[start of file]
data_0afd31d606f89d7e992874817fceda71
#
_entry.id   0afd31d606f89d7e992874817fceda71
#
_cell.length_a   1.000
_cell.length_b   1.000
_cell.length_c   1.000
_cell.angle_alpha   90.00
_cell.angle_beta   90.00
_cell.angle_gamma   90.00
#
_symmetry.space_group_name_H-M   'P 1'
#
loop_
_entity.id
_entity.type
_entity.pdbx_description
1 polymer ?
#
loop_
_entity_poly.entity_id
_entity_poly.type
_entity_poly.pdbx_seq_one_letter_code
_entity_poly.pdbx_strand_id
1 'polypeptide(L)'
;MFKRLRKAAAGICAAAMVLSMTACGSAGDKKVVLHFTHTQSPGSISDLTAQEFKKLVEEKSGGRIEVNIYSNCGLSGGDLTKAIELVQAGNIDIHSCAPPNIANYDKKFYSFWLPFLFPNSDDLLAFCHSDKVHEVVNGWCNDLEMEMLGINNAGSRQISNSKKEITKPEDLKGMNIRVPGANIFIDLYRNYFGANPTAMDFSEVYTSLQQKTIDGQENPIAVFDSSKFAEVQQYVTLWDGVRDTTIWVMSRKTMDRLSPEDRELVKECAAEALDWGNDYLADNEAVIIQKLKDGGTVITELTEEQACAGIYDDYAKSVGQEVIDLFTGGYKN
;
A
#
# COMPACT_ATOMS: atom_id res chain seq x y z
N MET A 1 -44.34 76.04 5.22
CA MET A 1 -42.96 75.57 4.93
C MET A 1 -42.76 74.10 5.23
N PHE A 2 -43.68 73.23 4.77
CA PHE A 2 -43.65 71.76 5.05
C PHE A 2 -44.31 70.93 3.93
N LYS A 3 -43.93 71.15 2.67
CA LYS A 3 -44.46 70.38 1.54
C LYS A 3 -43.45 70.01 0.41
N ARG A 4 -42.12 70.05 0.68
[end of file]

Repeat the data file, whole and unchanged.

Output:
data_0afd31d606f89d7e992874817fceda71
#
_entry.id   0afd31d606f89d7e992874817fceda71
#
_cell.length_a   1.000
_cell.length_b   1.000
_cell.length_c   1.000
_cell.angle_alpha   90.00
_cell.angle_beta   90.00
_cell.angle_gamma   90.00
#
_symmetry.space_group_name_H-M   'P 1'
#
loop_
_entity.id
_entity.type
_entity.pdbx_description
1 polymer ?
#
loop_
_entity_poly.entity_id
_entity_poly.type
_entity_poly.pdbx_seq_one_letter_code
_entity_poly.pdbx_strand_id
1 'polypeptide(L)'
;MFKRLRKAAAGICAAAMVLSMTACGSAGDKKVVLHFTHTQSPGSISDLTAQEFKKLVEEKSGGRIEVNIYSNCGLSGGDLTKAIELVQAGNIDIHSCAPPNIANYDKKFYSFWLPFLFPNSDDLLAFCHSDKVHEVVNGWCNDLEMEMLGINNAGSRQISNSKKEITKPEDLKGMNIRVPGANIFIDLYRNYFGANPTAMDFSEVYTSLQQKTIDGQENPIAVFDSSKFAEVQQYVTLWDGVRDTTIWVMSRKTMDRLSPEDRELVKECAAEALDWGNDYLADNEAVIIQKLKDGGTVITELTEEQACAGIYDDYAKSVGQEVIDLFTGGYKN
;
A
#
# COMPACT_ATOMS: atom_id res chain seq x y z
N MET A 1 -44.34 76.04 5.22
CA MET A 1 -42.96 75.57 4.93
C MET A 1 -42.76 74.10 5.23
N PHE A 2 -43.68 73.23 4.77
CA PHE A 2 -43.65 71.76 5.05
C PHE A 2 -44.31 70.93 3.93
N LYS A 3 -43.93 71.15 2.67
CA LYS A 3 -44.46 70.38 1.54
C LYS A 3 -43.45 70.01 0.41
N ARG A 4 -42.12 70.05 0.68